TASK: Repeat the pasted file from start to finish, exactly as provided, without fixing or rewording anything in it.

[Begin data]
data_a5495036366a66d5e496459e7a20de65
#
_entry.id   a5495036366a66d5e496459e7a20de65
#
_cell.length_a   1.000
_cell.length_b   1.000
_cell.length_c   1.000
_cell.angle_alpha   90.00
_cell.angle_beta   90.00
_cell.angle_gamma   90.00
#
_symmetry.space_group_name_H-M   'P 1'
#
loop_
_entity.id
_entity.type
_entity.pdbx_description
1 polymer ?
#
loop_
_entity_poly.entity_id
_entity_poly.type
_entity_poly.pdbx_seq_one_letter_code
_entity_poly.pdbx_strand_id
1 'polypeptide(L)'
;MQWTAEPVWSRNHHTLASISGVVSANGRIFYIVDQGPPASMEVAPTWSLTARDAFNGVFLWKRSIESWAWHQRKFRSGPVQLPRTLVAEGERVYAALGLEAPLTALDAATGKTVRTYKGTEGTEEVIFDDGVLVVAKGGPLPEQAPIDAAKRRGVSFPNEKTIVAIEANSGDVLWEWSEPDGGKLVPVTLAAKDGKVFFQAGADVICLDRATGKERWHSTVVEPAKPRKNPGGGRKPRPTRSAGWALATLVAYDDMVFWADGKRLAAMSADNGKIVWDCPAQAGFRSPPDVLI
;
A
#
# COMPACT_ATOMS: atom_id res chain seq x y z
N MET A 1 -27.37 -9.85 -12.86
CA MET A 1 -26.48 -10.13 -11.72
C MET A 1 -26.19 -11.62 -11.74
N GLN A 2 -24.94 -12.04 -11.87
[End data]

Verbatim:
data_a5495036366a66d5e496459e7a20de65
#
_entry.id   a5495036366a66d5e496459e7a20de65
#
_cell.length_a   1.000
_cell.length_b   1.000
_cell.length_c   1.000
_cell.angle_alpha   90.00
_cell.angle_beta   90.00
_cell.angle_gamma   90.00
#
_symmetry.space_group_name_H-M   'P 1'
#
loop_
_entity.id
_entity.type
_entity.pdbx_description
1 polymer ?
#
loop_
_entity_poly.entity_id
_entity_poly.type
_entity_poly.pdbx_seq_one_letter_code
_entity_poly.pdbx_strand_id
1 'polypeptide(L)'
;MQWTAEPVWSRNHHTLASISGVVSANGRIFYIVDQGPPASMEVAPTWSLTARDAFNGVFLWKRSIESWAWHQRKFRSGPVQLPRTLVAEGERVYAALGLEAPLTALDAATGKTVRTYKGTEGTEEVIFDDGVLVVAKGGPLPEQAPIDAAKRRGVSFPNEKTIVAIEANSGDVLWEWSEPDGGKLVPVTLAAKDGKVFFQAGADVICLDRATGKERWHSTVVEPAKPRKNPGGGRKPRPTRSAGWALATLVAYDDMVFWADGKRLAAMSADNGKIVWDCPAQAGFRSPPDVLI
;
A
#
# COMPACT_ATOMS: atom_id res chain seq x y z
N MET A 1 -27.37 -9.85 -12.86
CA MET A 1 -26.48 -10.13 -11.72
C MET A 1 -26.19 -11.62 -11.74
N GLN A 2 -24.94 -12.04 -11.87